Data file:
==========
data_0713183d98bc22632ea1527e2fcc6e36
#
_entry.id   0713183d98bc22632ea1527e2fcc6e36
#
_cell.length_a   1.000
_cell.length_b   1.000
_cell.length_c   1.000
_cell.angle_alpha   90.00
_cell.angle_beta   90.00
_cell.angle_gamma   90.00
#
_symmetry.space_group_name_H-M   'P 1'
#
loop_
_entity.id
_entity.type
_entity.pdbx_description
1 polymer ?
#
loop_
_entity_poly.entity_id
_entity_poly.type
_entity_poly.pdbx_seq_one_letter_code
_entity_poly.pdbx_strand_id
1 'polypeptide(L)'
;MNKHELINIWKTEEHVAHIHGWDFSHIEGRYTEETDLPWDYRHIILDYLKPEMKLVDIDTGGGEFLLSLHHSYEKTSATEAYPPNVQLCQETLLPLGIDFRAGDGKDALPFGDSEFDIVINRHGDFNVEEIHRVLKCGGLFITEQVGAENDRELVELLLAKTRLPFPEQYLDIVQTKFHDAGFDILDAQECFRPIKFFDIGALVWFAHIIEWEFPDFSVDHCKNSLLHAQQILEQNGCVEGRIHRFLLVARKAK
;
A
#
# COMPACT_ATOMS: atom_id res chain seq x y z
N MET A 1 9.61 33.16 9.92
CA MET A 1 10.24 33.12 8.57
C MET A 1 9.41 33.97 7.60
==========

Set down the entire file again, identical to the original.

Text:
data_0713183d98bc22632ea1527e2fcc6e36
#
_entry.id   0713183d98bc22632ea1527e2fcc6e36
#
_cell.length_a   1.000
_cell.length_b   1.000
_cell.length_c   1.000
_cell.angle_alpha   90.00
_cell.angle_beta   90.00
_cell.angle_gamma   90.00
#
_symmetry.space_group_name_H-M   'P 1'
#
loop_
_entity.id
_entity.type
_entity.pdbx_description
1 polymer ?
#
loop_
_entity_poly.entity_id
_entity_poly.type
_entity_poly.pdbx_seq_one_letter_code
_entity_poly.pdbx_strand_id
1 'polypeptide(L)'
;MNKHELINIWKTEEHVAHIHGWDFSHIEGRYTEETDLPWDYRHIILDYLKPEMKLVDIDTGGGEFLLSLHHSYEKTSATEAYPPNVQLCQETLLPLGIDFRAGDGKDALPFGDSEFDIVINRHGDFNVEEIHRVLKCGGLFITEQVGAENDRELVELLLAKTRLPFPEQYLDIVQTKFHDAGFDILDAQECFRPIKFFDIGALVWFAHIIEWEFPDFSVDHCKNSLLHAQQILEQNGCVEGRIHRFLLVARKAK
;
A
#
# COMPACT_ATOMS: atom_id res chain seq x y z
N MET A 1 9.61 33.16 9.92
CA MET A 1 10.24 33.12 8.57
C MET A 1 9.41 33.97 7.60